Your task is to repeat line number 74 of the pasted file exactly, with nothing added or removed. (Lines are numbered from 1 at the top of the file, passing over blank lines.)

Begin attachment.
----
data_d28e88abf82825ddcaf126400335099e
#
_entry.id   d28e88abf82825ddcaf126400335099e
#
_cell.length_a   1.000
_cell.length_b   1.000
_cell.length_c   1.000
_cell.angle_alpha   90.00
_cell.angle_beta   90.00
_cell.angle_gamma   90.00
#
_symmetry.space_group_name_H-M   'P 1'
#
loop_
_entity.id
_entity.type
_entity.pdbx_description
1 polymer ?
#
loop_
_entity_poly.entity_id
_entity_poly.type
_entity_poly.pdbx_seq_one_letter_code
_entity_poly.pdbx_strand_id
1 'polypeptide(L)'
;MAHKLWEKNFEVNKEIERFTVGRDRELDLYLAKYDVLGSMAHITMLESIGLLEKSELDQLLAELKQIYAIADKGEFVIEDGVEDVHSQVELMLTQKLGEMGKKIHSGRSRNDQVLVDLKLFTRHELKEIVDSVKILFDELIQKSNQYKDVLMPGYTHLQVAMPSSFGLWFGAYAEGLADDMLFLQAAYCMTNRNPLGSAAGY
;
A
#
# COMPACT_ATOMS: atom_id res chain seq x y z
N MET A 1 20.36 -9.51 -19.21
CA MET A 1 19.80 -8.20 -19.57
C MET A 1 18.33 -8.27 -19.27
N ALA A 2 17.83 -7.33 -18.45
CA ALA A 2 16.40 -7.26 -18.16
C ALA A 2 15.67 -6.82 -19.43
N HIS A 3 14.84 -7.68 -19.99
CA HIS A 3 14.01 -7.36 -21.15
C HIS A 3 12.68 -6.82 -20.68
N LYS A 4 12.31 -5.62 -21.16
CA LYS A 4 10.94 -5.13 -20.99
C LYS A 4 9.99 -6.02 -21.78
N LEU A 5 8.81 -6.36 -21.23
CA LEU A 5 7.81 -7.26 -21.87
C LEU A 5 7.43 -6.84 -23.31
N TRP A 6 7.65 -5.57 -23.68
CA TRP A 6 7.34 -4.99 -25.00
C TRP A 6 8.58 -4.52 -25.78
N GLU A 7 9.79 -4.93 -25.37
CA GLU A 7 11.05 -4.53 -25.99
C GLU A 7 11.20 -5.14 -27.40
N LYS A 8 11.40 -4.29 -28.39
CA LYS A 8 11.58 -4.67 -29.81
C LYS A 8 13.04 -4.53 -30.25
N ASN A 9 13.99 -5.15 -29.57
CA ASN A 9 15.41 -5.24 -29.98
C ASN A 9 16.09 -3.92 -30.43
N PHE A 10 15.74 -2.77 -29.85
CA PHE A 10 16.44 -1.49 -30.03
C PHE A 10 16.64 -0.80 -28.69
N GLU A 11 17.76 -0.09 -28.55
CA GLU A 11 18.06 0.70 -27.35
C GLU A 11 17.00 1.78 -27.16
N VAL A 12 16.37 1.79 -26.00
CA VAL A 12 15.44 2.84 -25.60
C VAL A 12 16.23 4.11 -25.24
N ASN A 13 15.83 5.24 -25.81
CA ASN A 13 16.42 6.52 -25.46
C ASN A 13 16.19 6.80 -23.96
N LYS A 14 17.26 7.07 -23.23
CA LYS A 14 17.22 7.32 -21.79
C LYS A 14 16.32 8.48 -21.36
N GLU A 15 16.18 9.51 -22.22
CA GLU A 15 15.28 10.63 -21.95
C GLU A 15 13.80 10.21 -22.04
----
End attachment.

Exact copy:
CA GLU A 15 15.28 10.63 -21.95